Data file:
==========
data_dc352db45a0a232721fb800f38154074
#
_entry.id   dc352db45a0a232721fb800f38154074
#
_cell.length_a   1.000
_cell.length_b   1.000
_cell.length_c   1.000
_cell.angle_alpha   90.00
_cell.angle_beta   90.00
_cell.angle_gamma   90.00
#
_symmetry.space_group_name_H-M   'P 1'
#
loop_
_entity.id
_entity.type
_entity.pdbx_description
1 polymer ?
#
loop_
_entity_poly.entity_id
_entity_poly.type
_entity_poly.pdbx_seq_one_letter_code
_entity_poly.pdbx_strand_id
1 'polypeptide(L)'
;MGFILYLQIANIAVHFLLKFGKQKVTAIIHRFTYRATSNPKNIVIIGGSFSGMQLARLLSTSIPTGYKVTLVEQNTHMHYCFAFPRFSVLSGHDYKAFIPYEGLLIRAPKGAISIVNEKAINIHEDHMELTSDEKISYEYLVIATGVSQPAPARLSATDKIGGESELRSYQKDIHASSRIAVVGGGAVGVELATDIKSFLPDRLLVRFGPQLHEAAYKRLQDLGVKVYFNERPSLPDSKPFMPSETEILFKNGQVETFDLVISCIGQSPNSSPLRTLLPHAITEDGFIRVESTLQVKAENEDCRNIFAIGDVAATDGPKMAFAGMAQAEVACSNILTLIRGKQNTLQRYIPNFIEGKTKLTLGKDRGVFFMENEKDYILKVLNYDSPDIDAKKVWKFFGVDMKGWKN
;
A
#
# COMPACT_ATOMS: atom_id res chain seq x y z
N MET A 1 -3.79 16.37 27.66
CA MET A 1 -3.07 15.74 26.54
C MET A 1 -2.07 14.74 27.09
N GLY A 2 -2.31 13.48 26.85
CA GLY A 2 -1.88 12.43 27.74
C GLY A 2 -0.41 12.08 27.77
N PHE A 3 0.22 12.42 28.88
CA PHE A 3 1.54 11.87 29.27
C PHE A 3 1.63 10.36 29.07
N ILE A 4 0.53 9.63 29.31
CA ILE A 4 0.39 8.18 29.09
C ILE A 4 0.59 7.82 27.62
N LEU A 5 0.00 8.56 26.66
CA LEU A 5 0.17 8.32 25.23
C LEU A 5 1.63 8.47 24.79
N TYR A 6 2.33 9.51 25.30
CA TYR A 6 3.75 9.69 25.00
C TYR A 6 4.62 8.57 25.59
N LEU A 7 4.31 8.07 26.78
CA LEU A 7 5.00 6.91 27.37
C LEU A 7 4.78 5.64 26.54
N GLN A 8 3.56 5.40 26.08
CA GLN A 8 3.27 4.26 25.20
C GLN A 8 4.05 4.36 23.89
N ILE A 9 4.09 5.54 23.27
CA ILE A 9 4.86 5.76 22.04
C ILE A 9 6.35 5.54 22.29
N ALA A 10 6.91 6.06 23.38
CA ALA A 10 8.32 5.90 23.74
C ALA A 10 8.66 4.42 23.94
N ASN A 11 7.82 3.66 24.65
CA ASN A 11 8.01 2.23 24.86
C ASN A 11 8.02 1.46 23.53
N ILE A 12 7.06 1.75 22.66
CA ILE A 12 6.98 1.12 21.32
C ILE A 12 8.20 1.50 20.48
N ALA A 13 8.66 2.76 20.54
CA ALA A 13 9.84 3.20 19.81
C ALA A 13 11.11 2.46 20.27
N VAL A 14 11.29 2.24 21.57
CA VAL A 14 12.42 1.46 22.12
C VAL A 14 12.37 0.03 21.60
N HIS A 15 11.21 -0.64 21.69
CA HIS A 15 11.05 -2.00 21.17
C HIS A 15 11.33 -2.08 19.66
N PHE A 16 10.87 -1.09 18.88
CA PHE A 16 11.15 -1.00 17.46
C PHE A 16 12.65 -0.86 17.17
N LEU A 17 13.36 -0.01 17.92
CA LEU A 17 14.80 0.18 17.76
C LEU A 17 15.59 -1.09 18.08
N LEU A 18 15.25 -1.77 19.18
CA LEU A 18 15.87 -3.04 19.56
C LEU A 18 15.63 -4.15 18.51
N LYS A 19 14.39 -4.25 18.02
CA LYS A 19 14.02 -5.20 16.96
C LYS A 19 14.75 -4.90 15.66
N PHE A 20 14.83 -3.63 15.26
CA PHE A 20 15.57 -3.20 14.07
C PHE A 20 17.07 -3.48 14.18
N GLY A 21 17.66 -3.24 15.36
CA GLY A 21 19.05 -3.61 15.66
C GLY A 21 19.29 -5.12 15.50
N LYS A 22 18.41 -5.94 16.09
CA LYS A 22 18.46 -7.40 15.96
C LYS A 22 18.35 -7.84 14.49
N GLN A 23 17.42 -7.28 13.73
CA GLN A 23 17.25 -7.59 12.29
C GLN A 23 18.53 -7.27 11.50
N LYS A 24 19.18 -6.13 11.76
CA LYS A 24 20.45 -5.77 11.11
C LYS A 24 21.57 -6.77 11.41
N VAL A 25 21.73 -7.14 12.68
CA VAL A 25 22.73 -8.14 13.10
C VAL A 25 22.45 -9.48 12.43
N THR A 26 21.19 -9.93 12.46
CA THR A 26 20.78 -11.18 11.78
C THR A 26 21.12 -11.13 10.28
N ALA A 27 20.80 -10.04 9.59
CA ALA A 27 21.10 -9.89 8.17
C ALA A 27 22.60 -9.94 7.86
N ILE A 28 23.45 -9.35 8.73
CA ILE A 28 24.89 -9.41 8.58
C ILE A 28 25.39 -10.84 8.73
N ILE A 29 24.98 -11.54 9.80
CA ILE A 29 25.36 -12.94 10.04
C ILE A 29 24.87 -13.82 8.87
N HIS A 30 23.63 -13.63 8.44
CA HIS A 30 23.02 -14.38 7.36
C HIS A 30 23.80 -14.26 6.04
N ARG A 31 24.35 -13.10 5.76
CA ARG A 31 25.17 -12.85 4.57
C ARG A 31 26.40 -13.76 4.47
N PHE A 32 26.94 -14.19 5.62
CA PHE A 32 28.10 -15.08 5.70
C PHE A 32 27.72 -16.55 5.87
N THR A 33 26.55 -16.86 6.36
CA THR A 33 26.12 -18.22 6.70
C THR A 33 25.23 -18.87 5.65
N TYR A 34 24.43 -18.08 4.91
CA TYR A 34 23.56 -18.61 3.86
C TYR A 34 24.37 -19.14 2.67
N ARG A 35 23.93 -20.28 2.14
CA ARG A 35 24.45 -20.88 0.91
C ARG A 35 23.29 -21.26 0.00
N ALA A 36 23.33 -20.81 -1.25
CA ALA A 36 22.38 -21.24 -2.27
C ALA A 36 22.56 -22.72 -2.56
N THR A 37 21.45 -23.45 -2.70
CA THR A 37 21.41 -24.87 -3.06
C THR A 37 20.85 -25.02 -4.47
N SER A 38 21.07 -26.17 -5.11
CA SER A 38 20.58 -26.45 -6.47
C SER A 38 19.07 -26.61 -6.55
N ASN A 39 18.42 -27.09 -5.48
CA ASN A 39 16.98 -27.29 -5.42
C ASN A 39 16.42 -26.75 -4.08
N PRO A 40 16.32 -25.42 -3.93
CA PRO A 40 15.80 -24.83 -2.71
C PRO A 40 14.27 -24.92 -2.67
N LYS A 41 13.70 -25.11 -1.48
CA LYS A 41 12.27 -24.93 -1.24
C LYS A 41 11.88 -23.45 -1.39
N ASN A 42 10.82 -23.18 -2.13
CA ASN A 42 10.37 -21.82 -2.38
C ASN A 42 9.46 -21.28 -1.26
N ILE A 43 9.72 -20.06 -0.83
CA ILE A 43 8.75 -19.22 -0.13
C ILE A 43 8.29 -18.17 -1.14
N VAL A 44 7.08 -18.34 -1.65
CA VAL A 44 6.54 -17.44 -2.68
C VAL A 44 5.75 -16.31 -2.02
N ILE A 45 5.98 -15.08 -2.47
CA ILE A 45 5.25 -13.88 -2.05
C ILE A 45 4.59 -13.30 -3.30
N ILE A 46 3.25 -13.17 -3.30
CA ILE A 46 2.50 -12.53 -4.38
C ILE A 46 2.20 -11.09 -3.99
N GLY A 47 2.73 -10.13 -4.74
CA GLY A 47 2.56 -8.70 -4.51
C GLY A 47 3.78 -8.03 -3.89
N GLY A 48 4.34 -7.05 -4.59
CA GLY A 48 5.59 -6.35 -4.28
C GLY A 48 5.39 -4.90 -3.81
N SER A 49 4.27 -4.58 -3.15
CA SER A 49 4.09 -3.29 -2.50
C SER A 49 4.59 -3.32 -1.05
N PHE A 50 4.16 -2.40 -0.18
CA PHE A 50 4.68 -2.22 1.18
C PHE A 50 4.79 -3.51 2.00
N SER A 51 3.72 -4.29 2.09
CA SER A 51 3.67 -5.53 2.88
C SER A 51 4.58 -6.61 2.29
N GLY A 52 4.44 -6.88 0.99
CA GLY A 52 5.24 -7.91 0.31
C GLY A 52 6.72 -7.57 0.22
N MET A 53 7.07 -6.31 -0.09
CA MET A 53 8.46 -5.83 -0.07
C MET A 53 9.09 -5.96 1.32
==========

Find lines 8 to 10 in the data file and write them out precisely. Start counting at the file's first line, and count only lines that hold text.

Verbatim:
_cell.angle_alpha   90.00
_cell.angle_beta   90.00
_cell.angle_gamma   90.00